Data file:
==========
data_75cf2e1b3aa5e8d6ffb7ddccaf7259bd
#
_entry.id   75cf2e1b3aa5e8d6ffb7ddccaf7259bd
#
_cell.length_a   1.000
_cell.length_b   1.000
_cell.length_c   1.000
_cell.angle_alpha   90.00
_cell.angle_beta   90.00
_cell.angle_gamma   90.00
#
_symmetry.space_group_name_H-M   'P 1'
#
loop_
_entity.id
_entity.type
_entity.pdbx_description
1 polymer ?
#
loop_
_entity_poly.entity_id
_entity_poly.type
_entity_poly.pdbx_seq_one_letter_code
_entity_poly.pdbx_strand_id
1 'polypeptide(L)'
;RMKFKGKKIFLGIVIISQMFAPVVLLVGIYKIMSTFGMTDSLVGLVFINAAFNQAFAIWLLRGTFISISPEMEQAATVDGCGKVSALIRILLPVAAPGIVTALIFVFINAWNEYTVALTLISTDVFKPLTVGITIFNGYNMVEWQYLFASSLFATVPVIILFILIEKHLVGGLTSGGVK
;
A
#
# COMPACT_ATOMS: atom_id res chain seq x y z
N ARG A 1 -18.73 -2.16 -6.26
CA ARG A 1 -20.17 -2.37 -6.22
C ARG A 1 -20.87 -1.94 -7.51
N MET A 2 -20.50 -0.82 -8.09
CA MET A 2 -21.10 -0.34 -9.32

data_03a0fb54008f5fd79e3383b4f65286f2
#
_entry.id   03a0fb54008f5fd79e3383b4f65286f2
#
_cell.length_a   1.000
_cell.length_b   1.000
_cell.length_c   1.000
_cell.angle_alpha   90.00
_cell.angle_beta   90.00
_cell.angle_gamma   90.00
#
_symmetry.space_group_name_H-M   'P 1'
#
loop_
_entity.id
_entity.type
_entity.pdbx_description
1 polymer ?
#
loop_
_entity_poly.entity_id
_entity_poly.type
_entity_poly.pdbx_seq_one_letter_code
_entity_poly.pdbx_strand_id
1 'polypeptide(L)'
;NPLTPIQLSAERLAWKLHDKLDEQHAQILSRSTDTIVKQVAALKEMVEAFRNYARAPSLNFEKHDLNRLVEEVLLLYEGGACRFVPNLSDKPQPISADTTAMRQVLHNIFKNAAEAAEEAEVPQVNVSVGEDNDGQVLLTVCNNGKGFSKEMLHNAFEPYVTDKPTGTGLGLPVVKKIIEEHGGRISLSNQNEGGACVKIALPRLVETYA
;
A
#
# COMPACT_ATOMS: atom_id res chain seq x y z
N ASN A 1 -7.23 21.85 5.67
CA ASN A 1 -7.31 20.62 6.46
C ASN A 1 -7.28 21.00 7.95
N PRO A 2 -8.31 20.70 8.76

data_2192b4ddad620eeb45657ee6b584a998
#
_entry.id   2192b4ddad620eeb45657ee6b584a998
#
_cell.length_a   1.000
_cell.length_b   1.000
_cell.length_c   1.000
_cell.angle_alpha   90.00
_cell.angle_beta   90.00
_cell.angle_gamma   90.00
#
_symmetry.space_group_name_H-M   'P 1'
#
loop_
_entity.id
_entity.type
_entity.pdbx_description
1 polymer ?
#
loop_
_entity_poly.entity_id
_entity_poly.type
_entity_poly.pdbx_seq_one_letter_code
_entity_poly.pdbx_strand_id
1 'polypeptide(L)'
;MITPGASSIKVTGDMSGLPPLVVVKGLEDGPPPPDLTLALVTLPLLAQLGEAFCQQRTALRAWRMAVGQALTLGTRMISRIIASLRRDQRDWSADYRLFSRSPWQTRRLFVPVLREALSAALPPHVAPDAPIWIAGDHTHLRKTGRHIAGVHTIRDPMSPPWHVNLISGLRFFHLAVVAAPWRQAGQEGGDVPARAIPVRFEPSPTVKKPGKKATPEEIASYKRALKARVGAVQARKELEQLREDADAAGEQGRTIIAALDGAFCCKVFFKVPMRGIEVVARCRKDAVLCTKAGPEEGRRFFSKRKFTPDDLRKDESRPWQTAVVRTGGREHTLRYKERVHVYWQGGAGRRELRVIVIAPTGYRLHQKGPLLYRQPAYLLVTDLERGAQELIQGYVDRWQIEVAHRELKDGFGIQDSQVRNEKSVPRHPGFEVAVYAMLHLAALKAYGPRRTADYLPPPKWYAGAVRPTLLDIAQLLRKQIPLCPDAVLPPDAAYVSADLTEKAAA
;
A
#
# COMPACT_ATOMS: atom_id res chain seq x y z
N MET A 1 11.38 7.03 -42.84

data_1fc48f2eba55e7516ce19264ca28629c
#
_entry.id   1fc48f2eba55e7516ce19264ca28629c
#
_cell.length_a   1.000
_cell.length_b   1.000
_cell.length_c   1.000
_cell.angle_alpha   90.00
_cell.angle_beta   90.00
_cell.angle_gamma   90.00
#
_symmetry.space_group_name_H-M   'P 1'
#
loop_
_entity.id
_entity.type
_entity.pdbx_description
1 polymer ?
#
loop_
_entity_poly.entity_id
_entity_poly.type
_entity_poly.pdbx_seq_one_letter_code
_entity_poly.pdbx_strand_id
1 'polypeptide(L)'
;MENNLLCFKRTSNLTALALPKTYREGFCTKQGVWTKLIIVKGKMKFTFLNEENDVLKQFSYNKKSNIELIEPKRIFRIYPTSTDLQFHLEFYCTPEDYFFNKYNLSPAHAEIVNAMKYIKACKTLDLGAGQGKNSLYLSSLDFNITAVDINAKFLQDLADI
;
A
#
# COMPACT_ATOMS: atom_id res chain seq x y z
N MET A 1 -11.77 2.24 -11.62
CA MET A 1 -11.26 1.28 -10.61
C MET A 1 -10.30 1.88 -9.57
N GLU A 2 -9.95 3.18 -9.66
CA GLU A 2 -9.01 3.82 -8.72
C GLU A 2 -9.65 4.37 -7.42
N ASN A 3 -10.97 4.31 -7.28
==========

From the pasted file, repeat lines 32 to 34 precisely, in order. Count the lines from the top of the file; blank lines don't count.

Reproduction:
CA ARG A 1 -20.17 -2.37 -6.22
C ARG A 1 -20.87 -1.94 -7.51
N MET A 2 -20.50 -0.82 -8.09